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Dear Reader, Welcome to Lentz Letters! Murphy’s law strikes again. Have you had it happen to you? Expecting to arrive at your destination on time when the GPS takes you on a detour. The voice from your GPS rudely interrupts the beat from the latest hit single with the words, “Due to an accident 5 miles ahead you will need to take this alternative route. This is still the fastest route to your destination”.

Another change to an already stressful day! There always seems to be time constraints and demands pulling you in a hundred different directions. I am reminded of these vivid sentiments one day when my son was younger. I was rushing to an out of town soccer game. Being there for when the whistle blew was important since he would in the line up to start. I followed the GPS to the letter. It told me which way to go. Or should I say that ever so pleasant male voice with the British accent, who is fondly known as Dexter in my vehicle, prompted me to obediently follow wherever he led me. The next thing I know I missed half of the game trying to maneuver my way out of a remote and unfamiliar area that was far from home. In that moment there were no whistles blowing or cheering section in my vehicle. For someone who is directionally challenged I was too busy entertaining a lot of anxiety trying to find my way back to anything that looked remotely familiar while using some choice expletives directed at Dexter. I kept thinking to myself if I could not depend on Dexter to take me to someplace new then who or what could I rely on?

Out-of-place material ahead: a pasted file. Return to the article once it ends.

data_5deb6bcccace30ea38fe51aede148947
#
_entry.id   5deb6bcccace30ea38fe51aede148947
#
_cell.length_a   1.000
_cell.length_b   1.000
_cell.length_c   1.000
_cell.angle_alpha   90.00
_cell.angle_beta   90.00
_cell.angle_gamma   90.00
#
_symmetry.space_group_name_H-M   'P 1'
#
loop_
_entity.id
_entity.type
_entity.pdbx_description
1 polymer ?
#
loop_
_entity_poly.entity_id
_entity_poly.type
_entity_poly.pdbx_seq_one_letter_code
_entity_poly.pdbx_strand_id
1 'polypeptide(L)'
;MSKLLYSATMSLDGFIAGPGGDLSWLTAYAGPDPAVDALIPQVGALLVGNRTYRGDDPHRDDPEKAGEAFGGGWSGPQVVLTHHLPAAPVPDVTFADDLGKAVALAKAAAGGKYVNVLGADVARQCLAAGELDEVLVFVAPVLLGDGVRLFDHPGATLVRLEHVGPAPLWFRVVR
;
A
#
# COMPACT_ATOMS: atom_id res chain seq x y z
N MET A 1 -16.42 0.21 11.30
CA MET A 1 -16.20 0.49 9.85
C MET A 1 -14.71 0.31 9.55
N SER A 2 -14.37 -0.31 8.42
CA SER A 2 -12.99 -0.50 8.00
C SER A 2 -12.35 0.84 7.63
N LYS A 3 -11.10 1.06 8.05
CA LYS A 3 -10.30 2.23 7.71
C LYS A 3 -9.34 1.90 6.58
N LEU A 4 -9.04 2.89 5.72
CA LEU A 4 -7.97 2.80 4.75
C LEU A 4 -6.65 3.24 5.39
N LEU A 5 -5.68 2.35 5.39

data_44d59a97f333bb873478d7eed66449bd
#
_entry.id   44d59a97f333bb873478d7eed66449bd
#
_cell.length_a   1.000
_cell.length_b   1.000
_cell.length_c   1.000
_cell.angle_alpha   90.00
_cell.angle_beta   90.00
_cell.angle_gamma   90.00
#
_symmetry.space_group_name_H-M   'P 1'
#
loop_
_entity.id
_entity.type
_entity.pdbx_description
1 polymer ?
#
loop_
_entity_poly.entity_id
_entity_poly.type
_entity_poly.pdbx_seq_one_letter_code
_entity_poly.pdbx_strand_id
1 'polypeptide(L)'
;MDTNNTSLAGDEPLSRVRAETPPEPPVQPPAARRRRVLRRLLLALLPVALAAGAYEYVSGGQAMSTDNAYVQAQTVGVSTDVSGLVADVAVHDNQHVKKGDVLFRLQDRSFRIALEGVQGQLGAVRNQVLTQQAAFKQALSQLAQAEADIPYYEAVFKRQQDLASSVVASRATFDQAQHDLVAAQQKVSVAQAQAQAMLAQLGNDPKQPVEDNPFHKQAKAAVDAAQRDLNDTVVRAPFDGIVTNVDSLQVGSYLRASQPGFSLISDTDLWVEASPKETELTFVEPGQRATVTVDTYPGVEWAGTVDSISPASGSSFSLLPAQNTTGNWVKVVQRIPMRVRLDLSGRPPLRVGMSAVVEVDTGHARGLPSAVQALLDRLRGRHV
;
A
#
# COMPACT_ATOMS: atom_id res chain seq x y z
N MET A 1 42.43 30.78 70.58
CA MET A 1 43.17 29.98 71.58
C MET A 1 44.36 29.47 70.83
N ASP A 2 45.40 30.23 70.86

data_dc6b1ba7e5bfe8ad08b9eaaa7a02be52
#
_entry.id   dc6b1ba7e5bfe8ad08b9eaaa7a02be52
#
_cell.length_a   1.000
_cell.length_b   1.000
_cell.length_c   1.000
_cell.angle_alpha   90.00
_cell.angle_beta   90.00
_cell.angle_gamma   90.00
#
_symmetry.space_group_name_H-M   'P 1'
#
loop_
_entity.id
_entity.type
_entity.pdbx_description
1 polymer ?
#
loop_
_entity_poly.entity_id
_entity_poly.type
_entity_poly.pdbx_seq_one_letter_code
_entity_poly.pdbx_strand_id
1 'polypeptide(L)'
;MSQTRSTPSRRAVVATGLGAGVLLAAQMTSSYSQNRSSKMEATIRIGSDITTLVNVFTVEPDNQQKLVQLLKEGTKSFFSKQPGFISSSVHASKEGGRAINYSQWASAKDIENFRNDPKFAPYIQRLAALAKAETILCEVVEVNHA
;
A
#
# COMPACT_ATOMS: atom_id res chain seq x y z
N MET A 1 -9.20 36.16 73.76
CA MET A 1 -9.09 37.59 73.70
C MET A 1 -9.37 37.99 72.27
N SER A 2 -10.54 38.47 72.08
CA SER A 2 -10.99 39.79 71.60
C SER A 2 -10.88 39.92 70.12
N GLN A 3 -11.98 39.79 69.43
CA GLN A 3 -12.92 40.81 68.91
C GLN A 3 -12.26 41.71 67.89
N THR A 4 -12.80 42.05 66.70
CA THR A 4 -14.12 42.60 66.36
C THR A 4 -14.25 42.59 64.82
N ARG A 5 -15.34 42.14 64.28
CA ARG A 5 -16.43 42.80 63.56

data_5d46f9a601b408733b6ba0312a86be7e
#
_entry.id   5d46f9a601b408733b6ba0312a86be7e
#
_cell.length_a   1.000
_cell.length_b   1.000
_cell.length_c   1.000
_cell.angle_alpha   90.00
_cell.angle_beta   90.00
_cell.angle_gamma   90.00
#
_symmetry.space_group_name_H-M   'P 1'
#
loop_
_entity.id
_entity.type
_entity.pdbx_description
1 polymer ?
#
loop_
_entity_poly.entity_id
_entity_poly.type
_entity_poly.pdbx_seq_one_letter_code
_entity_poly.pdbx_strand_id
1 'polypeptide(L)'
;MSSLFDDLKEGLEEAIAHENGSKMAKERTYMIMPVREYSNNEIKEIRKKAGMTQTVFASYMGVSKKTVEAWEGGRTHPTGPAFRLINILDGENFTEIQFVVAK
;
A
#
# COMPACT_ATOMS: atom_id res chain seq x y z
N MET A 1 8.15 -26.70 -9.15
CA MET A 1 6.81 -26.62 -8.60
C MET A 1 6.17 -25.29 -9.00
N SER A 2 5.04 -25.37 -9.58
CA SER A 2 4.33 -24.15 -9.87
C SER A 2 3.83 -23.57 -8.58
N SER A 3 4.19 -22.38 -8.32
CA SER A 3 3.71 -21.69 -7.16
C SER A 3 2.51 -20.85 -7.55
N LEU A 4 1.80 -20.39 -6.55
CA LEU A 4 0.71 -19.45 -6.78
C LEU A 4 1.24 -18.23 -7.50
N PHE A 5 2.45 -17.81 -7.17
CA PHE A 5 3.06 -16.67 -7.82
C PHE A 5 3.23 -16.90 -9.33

Think about who or what has helped you navigate through the changes that challenge you in your life? Perhaps you have had similar experiences learning that familiar is not always the same as reliable. Have you heard about the definition of insanity? It is loosely quoted something like this, “expecting different results but relying on the familiar to achieve it or repeating the same behavior over and over while getting the same result.” There are times in life when we become complacent, relying on the same old people, places and things and suddenly we realize that we have veered off the path. We find that the old ways of navigating life are not helping us to get where we need to be. Change is confusing enough whether it is staring us in the face, catching us by surprise or forced upon us. Similarly, navigating through recovery is difficult to manage regardless of which angle you are view it from. Recovery is not just about staying clear of the familiar drug or drink of choice. Successful recovery requires changing familiar people, places and things. But what about changing from the inside out? It is not surprising that making necessary changes in recovery is difficult! The changes in life are inevitable but it does not mean that we always embrace them!